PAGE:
US 3485237 A
Description (OCR text may contain errors)
Dec. 23, 1969 A. v. BEDFORD 3,485,237
S ELF-PROPELLING HOS E Filed March 20, 1967 5 Sheets-Sheet 1 Ill/fl) INIEKTOR er W nun"
Dec. 23, 1969 A, v; BEDFORD 3,435,237
SELF-PROPELLING HOSE Filed March 20, 1967 5 Sheets-Sheet 2 Ti/WFA AEF f 13 13 13 QMQM QMG ammommwwaw QMQ QM K 1 mvnru A1 4 1. diorama BY fol w a W ITMIKY Dec. 23, 1969 A. v. BEDFORD I 3,485,237
SELF-PROPELLING HOSE Filed March 20, 1967 5 Sheets-Sheet 5 IHVEUTOR 4104 Kim/mo BY iaewwl b 96 1 23, 1969 v BEDFQRD 7 3,485,237
SELF-PROPELLING HOSE Filed March 20, 1967 5 Sheets-Sheet 4 mm a wa e 63 65x 7 y 66 7 Q Q f 63 IIIVENTOR 4104 M 650mm Dec. 23, 1969 A. v. BEDFORD 3,435,237
SELF-PROPELLING HOSE Filed March 20, 1967 5 Sheets-Sheet 5 INVEU' 4404 I! flea/aka "mun United States PatentO 3,485,237 SELF-PROPELLING HOSE Alda V. Bedford, Princeton, N.J., assignor to RCA Corporation, a eorporation of Delaware Filed Mar. 20, 1967, Ser. No. 624,329 Int. Cl. A61b 1/00, /10 US. Cl. 1282 12 Claims ABSTRACT OF THE DISCLOSURE A self-propelling hose constructed of a plurality of tubular members helically wound in parallel is described. The tubular members expand and-contract in a rhythmic fashion to propel the hose inside a tubular passage. The hose 'is flexible and is self-propelling along the entire length thereof, facilitating its use as a catheter for reaching far into the tubular organs of the body safely.
This invention relates to a self-propelling hose for insertion into and progression inside a tubular member. This invention particularly relates to a self-propelling clinical hose useful as a catheter for insertion into and exit out of a tubular organ of a living body.
A self-propelling hose which can be controlled remotely may be used to clean service pipes, remove obstructions in atubular passage, and for many other such uses. A remotely controlled self-propelling hose has a particular application in the field of medicine Where the hose acts as a catheter. A self-propelling hose or catheter can travel far into the tubular passages of the human body to take biopsy specimens, snare foreign objects, apply local medicine, pick-up television or photographic pictures, exercise intestinal muscles, and to accomplish many other medical purposes. It is particularly significant in the construction of such a device for medical uses that the hose possess maximum flexibility to pass along bends and be driven along its entire length so that the hose or catheter may be inserted considerable distances safely. By using a continuous drive along the length of the hose, the patient is subjected to no large force and discomfort at any one point due to a portion of the hose being dragged or otherwise pulled around bends in the course of its travel. It is an object of this invention to provide an improved self-propelling hose for insertion into and progression along a tubular member.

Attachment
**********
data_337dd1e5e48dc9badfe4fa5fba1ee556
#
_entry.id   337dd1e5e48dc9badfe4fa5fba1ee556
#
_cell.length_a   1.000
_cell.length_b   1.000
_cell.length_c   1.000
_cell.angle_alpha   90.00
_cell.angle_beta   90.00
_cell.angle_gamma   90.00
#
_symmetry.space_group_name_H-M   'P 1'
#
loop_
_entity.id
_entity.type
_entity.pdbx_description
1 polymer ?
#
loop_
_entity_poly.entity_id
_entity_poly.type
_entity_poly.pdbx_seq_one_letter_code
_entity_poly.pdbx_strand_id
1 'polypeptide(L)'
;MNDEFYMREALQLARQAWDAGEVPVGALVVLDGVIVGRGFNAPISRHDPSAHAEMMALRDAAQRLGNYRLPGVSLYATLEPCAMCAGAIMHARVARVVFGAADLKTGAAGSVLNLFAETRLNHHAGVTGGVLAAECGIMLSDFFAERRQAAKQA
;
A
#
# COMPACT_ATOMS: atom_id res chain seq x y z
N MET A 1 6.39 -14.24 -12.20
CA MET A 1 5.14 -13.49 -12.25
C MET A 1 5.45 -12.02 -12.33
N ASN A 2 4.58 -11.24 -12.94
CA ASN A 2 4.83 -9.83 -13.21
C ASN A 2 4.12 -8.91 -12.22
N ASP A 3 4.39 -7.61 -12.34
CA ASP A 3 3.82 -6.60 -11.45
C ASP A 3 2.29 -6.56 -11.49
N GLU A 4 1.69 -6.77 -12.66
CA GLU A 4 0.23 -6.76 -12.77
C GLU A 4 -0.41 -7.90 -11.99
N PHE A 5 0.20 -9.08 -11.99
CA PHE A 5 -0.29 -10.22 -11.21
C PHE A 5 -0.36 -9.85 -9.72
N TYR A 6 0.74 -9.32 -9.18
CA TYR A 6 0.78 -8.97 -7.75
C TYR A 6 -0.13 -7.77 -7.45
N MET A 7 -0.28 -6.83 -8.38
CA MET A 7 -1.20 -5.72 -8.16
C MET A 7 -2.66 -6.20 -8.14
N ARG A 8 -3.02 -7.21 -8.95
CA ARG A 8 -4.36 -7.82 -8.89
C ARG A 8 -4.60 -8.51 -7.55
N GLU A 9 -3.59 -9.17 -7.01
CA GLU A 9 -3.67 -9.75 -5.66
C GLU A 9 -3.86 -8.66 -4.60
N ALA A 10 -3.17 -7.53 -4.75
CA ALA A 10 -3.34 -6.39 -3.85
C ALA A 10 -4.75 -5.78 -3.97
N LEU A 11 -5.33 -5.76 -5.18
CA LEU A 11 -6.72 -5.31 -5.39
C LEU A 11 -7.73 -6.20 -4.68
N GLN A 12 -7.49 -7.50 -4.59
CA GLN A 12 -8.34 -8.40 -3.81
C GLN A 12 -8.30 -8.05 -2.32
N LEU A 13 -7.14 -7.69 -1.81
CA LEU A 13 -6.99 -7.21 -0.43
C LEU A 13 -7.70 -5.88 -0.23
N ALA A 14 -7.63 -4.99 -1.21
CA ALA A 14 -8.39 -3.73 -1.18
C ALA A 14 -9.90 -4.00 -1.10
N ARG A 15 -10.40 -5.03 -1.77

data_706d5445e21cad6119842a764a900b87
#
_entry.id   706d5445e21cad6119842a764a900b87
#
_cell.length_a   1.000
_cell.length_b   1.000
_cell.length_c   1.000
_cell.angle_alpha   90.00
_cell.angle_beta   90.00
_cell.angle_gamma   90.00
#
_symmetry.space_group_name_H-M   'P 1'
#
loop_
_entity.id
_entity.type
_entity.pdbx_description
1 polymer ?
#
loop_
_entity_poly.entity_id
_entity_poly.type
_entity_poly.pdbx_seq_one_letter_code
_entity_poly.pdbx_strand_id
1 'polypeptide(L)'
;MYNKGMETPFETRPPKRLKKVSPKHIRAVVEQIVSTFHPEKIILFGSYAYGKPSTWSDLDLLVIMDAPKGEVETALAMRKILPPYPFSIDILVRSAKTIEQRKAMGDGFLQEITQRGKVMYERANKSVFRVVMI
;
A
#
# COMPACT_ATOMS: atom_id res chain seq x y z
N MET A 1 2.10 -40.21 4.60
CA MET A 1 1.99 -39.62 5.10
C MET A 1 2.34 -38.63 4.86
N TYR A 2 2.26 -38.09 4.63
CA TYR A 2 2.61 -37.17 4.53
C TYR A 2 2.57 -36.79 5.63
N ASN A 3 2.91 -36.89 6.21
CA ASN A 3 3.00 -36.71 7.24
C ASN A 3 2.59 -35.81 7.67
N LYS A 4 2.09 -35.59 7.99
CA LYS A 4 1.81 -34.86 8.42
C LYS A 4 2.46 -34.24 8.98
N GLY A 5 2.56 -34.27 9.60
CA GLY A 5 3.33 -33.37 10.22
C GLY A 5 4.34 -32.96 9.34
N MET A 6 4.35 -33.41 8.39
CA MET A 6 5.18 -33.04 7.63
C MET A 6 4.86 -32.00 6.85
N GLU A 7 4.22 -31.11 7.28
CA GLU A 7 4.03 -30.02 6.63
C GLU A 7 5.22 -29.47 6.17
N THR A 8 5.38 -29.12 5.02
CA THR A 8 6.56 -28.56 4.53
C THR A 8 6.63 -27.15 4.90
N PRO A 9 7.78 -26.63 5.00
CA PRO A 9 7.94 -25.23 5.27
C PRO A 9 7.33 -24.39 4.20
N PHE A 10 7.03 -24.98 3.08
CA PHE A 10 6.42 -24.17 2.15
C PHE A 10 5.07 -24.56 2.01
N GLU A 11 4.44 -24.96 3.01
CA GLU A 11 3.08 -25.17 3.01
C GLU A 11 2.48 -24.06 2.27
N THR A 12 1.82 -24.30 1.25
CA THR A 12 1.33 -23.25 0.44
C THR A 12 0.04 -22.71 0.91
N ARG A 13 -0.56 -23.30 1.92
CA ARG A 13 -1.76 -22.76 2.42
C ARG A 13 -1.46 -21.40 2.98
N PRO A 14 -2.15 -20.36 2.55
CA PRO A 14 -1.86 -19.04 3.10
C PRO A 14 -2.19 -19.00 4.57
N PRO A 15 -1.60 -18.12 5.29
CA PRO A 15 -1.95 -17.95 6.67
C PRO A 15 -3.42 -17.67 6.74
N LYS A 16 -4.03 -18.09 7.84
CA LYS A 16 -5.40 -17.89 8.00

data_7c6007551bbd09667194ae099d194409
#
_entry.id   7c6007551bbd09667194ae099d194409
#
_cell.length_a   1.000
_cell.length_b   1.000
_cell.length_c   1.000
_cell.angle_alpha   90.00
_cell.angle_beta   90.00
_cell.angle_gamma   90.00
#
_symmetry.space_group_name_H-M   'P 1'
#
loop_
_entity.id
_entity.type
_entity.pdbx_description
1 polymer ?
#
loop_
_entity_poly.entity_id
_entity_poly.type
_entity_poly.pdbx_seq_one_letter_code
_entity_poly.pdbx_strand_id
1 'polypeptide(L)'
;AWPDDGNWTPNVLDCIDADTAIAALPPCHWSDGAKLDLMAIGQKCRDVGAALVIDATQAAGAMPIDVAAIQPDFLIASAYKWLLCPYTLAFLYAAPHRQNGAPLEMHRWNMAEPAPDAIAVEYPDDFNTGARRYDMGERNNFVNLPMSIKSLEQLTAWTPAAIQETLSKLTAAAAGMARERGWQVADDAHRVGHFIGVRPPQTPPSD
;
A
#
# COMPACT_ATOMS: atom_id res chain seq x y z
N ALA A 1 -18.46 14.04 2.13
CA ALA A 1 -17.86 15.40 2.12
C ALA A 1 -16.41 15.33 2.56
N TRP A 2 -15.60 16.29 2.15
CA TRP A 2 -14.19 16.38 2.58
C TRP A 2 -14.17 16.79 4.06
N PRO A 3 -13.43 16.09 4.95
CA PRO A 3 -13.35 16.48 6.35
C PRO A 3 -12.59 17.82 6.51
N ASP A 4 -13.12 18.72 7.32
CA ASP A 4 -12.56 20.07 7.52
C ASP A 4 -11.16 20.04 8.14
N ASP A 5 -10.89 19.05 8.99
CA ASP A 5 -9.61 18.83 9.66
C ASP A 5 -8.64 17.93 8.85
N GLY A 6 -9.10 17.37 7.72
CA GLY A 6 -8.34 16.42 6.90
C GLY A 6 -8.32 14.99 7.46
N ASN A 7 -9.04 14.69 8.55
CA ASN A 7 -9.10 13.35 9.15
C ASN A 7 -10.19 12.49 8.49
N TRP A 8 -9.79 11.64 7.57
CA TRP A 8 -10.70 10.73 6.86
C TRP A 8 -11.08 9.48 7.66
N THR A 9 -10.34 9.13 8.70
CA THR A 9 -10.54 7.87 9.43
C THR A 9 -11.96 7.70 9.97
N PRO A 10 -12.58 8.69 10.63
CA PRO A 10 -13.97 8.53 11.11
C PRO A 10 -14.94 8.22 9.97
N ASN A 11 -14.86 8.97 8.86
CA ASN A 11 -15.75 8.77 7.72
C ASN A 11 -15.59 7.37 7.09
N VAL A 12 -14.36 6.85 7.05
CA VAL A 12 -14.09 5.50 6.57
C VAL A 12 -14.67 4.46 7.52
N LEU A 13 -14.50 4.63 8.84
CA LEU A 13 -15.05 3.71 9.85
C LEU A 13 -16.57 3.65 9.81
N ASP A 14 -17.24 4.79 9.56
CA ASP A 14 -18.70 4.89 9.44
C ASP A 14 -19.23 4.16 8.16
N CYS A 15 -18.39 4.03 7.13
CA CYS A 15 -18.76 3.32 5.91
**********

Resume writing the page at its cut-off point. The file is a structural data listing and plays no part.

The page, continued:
Another object is to provide a self-propelling hose suitable for use as a catheter and which can be controlled from a remote point so as to be self-propelling along its entire length within a tubular organ of the body.
These and other objects and advantages of the present invention will become apparent to those skilled in the art from the following description thereof.
Briefly, in accordance with one embodiment of this invention, a self-propelling hose is constructed of a plurality of expandable tubular members. The tubular members are helically wound so that the turns thereof are disposed in parallel to define a larger tubular member. Part of the outer wall of each of the tubular members is joined along the length thereof to the outer Wall of the adjacent tubular members, defining a hose. The tubular members are each terminated at one end. The tubular members are coupled at their respective other ends to a plurality of fluid pumps or other suitable means for rhythmically expanding and contracting the tubular members sequentially along their length. The operation is such that when a given tubular member expands it is frictionally held to and within the tubular passage into which the hose has been inserted, the other tubular members changing their ice relative position with respect to the given, expandedtubular member, providing the self-propelling motion.